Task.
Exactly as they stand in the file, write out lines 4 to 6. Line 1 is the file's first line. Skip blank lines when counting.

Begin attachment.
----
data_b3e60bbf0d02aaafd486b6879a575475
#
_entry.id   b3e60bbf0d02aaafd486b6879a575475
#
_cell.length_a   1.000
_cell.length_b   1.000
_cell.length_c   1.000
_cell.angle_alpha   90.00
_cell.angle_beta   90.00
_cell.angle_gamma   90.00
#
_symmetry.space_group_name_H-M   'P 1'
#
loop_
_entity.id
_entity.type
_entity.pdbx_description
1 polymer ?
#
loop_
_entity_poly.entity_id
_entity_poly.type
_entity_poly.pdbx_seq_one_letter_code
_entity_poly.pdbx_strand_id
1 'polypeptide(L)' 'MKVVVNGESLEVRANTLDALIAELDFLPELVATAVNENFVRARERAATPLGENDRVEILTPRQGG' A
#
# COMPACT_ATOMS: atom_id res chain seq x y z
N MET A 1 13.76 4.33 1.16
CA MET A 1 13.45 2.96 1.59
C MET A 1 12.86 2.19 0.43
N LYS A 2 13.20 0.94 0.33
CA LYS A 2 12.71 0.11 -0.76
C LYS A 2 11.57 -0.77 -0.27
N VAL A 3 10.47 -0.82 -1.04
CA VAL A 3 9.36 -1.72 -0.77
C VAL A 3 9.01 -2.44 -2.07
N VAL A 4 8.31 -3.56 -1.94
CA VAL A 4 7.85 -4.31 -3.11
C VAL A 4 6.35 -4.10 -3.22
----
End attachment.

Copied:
#
_cell.length_a   1.000
_cell.length_b   1.000